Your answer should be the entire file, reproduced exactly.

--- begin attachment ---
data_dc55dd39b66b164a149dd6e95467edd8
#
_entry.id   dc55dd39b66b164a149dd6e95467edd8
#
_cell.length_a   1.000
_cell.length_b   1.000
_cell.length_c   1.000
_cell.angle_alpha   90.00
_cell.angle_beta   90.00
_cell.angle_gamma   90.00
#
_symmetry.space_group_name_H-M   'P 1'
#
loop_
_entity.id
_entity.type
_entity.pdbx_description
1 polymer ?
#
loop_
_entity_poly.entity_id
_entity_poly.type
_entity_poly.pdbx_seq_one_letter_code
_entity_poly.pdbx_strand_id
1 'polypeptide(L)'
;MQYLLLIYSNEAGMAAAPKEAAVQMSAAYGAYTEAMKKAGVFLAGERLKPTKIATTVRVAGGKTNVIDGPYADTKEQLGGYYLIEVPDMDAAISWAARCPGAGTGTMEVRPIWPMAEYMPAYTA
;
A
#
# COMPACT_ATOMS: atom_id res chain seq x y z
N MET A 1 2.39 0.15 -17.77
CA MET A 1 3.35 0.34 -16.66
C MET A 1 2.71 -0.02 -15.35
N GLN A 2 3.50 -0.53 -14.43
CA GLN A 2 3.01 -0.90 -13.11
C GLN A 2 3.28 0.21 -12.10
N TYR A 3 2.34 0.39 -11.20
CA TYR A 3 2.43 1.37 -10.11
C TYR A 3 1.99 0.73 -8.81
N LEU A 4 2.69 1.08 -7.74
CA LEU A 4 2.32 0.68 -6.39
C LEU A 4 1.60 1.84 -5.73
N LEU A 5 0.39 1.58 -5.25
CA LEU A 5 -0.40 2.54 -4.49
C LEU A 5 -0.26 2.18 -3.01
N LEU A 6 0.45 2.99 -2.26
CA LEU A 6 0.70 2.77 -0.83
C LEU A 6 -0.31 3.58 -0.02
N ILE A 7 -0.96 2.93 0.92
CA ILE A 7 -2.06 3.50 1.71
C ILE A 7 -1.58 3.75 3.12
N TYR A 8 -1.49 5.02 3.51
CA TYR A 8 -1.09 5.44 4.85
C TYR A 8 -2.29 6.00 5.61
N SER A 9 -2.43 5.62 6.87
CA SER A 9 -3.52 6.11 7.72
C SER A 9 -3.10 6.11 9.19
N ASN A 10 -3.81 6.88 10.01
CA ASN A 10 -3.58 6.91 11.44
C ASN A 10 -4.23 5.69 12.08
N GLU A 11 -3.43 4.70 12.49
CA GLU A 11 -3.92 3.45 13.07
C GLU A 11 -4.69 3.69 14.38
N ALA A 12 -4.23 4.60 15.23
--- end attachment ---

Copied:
data_dc55dd39b66b164a149dd6e95467edd8
#
_entry.id   dc55dd39b66b164a149dd6e95467edd8
#
_cell.length_a   1.000
_cell.length_b   1.000
_cell.length_c   1.000
_cell.angle_alpha   90.00
_cell.angle_beta   90.00
_cell.angle_gamma   90.00
#
_symmetry.space_group_name_H-M   'P 1'
#
loop_
_entity.id
_entity.type
_entity.pdbx_description
1 polymer ?
#
loop_
_entity_poly.entity_id
_entity_poly.type
_entity_poly.pdbx_seq_one_letter_code
_entity_poly.pdbx_strand_id
1 'polypeptide(L)'
;MQYLLLIYSNEAGMAAAPKEAAVQMSAAYGAYTEAMKKAGVFLAGERLKPTKIATTVRVAGGKTNVIDGPYADTKEQLGGYYLIEVPDMDAAISWAARCPGAGTGTMEVRPIWPMAEYMPAYTA
;
A
#
# COMPACT_ATOMS: atom_id res chain seq x y z
N MET A 1 2.39 0.15 -17.77
CA MET A 1 3.35 0.34 -16.66
C MET A 1 2.71 -0.02 -15.35
N GLN A 2 3.50 -0.53 -14.43
CA GLN A 2 3.01 -0.90 -13.11
C GLN A 2 3.28 0.21 -12.10
N TYR A 3 2.34 0.39 -11.20
CA TYR A 3 2.43 1.37 -10.11
C TYR A 3 1.99 0.73 -8.81
N LEU A 4 2.69 1.08 -7.74
CA LEU A 4 2.32 0.68 -6.39
C LEU A 4 1.60 1.84 -5.73
N LEU A 5 0.39 1.58 -5.25
CA LEU A 5 -0.40 2.54 -4.49
C LEU A 5 -0.26 2.18 -3.01
N LEU A 6 0.45 2.99 -2.26
CA LEU A 6 0.70 2.77 -0.83
C LEU A 6 -0.31 3.58 -0.02
N ILE A 7 -0.96 2.93 0.92
CA ILE A 7 -2.06 3.50 1.71
C ILE A 7 -1.58 3.75 3.12
N TYR A 8 -1.49 5.02 3.51
CA TYR A 8 -1.09 5.44 4.85
C TYR A 8 -2.29 6.00 5.61
N SER A 9 -2.43 5.62 6.87
CA SER A 9 -3.52 6.11 7.72
C SER A 9 -3.10 6.11 9.19
N ASN A 10 -3.81 6.88 10.01
CA ASN A 10 -3.58 6.91 11.44
C ASN A 10 -4.23 5.69 12.08
N GLU A 11 -3.43 4.70 12.49
CA GLU A 11 -3.92 3.45 13.07
C GLU A 11 -4.69 3.69 14.38
N ALA A 12 -4.23 4.60 15.23